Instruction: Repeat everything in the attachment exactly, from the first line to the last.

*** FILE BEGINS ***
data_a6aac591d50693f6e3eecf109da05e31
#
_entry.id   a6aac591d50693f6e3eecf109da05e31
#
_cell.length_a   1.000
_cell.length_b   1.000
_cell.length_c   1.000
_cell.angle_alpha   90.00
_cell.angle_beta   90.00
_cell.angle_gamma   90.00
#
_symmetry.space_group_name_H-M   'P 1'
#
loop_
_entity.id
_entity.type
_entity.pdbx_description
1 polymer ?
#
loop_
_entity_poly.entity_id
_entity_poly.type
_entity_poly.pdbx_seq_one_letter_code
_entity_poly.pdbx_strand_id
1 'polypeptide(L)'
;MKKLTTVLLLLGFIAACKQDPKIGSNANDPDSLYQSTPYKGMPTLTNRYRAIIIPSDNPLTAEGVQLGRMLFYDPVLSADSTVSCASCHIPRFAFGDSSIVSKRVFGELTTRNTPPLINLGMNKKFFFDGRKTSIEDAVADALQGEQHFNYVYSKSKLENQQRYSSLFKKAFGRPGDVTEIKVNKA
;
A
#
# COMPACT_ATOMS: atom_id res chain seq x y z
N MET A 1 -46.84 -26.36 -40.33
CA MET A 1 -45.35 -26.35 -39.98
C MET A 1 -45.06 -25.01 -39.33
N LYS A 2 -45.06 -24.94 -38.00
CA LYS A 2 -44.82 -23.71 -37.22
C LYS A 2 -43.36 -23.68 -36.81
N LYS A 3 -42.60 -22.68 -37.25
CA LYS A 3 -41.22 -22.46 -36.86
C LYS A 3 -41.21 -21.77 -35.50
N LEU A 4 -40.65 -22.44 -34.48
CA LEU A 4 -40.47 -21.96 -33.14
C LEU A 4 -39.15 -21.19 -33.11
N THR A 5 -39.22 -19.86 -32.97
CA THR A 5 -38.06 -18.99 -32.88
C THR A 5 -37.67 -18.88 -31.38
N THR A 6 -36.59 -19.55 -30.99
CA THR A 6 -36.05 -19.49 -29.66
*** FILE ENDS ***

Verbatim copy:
data_a6aac591d50693f6e3eecf109da05e31
#
_entry.id   a6aac591d50693f6e3eecf109da05e31
#
_cell.length_a   1.000
_cell.length_b   1.000
_cell.length_c   1.000
_cell.angle_alpha   90.00
_cell.angle_beta   90.00
_cell.angle_gamma   90.00
#
_symmetry.space_group_name_H-M   'P 1'
#
loop_
_entity.id
_entity.type
_entity.pdbx_description
1 polymer ?
#
loop_
_entity_poly.entity_id
_entity_poly.type
_entity_poly.pdbx_seq_one_letter_code
_entity_poly.pdbx_strand_id
1 'polypeptide(L)'
;MKKLTTVLLLLGFIAACKQDPKIGSNANDPDSLYQSTPYKGMPTLTNRYRAIIIPSDNPLTAEGVQLGRMLFYDPVLSADSTVSCASCHIPRFAFGDSSIVSKRVFGELTTRNTPPLINLGMNKKFFFDGRKTSIEDAVADALQGEQHFNYVYSKSKLENQQRYSSLFKKAFGRPGDVTEIKVNKA
;
A
#
# COMPACT_ATOMS: atom_id res chain seq x y z
N MET A 1 -46.84 -26.36 -40.33
CA MET A 1 -45.35 -26.35 -39.98
C MET A 1 -45.06 -25.01 -39.33
N LYS A 2 -45.06 -24.94 -38.00
CA LYS A 2 -44.82 -23.71 -37.22
C LYS A 2 -43.36 -23.68 -36.81
N LYS A 3 -42.60 -22.68 -37.25
CA LYS A 3 -41.22 -22.46 -36.86
C LYS A 3 -41.21 -21.77 -35.50
N LEU A 4 -40.65 -22.44 -34.48
CA LEU A 4 -40.47 -21.96 -33.14
C LEU A 4 -39.15 -21.19 -33.11
N THR A 5 -39.22 -19.86 -32.97
CA THR A 5 -38.06 -18.99 -32.88
C THR A 5 -37.67 -18.88 -31.38
N THR A 6 -36.59 -19.55 -30.99
CA THR A 6 -36.05 -19.49 -29.66